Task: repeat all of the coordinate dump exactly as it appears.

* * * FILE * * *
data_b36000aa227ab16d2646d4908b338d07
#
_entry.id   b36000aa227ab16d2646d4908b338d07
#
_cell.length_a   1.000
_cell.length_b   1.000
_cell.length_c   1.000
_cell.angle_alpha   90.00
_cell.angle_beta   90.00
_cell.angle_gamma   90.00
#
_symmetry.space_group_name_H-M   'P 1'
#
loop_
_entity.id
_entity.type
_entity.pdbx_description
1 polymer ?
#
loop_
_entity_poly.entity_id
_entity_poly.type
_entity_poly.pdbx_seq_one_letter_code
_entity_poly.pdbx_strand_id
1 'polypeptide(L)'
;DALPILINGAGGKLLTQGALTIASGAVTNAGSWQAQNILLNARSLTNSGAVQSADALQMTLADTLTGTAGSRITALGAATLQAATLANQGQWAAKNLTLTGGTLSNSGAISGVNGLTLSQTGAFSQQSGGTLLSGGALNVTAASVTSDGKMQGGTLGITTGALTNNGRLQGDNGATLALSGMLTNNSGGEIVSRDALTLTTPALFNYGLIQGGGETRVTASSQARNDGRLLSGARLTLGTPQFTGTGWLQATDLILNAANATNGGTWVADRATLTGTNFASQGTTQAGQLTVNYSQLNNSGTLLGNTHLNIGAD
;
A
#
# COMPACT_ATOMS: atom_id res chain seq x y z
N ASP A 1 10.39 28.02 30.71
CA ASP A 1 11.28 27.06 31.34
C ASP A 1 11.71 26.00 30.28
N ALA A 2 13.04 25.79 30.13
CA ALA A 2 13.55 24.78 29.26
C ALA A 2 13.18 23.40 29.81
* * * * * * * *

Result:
data_b36000aa227ab16d2646d4908b338d07
#
_entry.id   b36000aa227ab16d2646d4908b338d07
#
_cell.length_a   1.000
_cell.length_b   1.000
_cell.length_c   1.000
_cell.angle_alpha   90.00
_cell.angle_beta   90.00
_cell.angle_gamma   90.00
#
_symmetry.space_group_name_H-M   'P 1'
#
loop_
_entity.id
_entity.type
_entity.pdbx_description
1 polymer ?
#
loop_
_entity_poly.entity_id
_entity_poly.type
_entity_poly.pdbx_seq_one_letter_code
_entity_poly.pdbx_strand_id
1 'polypeptide(L)'
;DALPILINGAGGKLLTQGALTIASGAVTNAGSWQAQNILLNARSLTNSGAVQSADALQMTLADTLTGTAGSRITALGAATLQAATLANQGQWAAKNLTLTGGTLSNSGAISGVNGLTLSQTGAFSQQSGGTLLSGGALNVTAASVTSDGKMQGGTLGITTGALTNNGRLQGDNGATLALSGMLTNNSGGEIVSRDALTLTTPALFNYGLIQGGGETRVTASSQARNDGRLLSGARLTLGTPQFTGTGWLQATDLILNAANATNGGTWVADRATLTGTNFASQGTTQAGQLTVNYSQLNNSGTLLGNTHLNIGAD
;
A
#
# COMPACT_ATOMS: atom_id res chain seq x y z
N ASP A 1 10.39 28.02 30.71
CA ASP A 1 11.28 27.06 31.34
C ASP A 1 11.71 26.00 30.28
N ALA A 2 13.04 25.79 30.13
CA ALA A 2 13.55 24.78 29.26
C ALA A 2 13.18 23.40 29.81